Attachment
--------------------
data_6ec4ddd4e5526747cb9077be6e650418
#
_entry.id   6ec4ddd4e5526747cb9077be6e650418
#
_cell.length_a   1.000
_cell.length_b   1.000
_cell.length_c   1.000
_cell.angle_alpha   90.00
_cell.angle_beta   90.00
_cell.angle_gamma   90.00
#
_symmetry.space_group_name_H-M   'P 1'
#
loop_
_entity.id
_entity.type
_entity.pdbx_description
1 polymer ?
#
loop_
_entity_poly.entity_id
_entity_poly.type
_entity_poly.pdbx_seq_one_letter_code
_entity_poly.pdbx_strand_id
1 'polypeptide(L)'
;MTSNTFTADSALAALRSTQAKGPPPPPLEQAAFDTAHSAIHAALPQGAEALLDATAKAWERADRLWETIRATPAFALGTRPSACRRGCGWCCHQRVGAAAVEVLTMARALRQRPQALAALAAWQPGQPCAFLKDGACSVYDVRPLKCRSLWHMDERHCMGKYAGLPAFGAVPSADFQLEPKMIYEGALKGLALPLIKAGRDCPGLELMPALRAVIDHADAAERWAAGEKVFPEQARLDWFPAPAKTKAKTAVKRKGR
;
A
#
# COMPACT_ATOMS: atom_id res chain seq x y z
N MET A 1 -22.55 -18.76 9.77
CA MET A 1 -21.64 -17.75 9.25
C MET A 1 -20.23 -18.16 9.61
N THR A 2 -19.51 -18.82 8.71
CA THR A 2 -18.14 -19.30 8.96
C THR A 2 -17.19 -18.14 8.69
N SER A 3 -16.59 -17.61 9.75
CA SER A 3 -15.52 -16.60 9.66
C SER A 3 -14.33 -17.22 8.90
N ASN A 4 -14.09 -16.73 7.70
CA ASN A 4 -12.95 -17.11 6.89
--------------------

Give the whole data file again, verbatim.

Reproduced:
data_6ec4ddd4e5526747cb9077be6e650418
#
_entry.id   6ec4ddd4e5526747cb9077be6e650418
#
_cell.length_a   1.000
_cell.length_b   1.000
_cell.length_c   1.000
_cell.angle_alpha   90.00
_cell.angle_beta   90.00
_cell.angle_gamma   90.00
#
_symmetry.space_group_name_H-M   'P 1'
#
loop_
_entity.id
_entity.type
_entity.pdbx_description
1 polymer ?
#
loop_
_entity_poly.entity_id
_entity_poly.type
_entity_poly.pdbx_seq_one_letter_code
_entity_poly.pdbx_strand_id
1 'polypeptide(L)'
;MTSNTFTADSALAALRSTQAKGPPPPPLEQAAFDTAHSAIHAALPQGAEALLDATAKAWERADRLWETIRATPAFALGTRPSACRRGCGWCCHQRVGAAAVEVLTMARALRQRPQALAALAAWQPGQPCAFLKDGACSVYDVRPLKCRSLWHMDERHCMGKYAGLPAFGAVPSADFQLEPKMIYEGALKGLALPLIKAGRDCPGLELMPALRAVIDHADAAERWAAGEKVFPEQARLDWFPAPAKTKAKTAVKRKGR
;
A
#
# COMPACT_ATOMS: atom_id res chain seq x y z
N MET A 1 -22.55 -18.76 9.77
CA MET A 1 -21.64 -17.75 9.25
C MET A 1 -20.23 -18.16 9.61
N THR A 2 -19.51 -18.82 8.71
CA THR A 2 -18.14 -19.30 8.96
C THR A 2 -17.19 -18.14 8.69
N SER A 3 -16.59 -17.61 9.75
CA SER A 3 -15.52 -16.60 9.66
C SER A 3 -14.33 -17.22 8.90
N ASN A 4 -14.09 -16.73 7.70
CA ASN A 4 -12.95 -17.11 6.89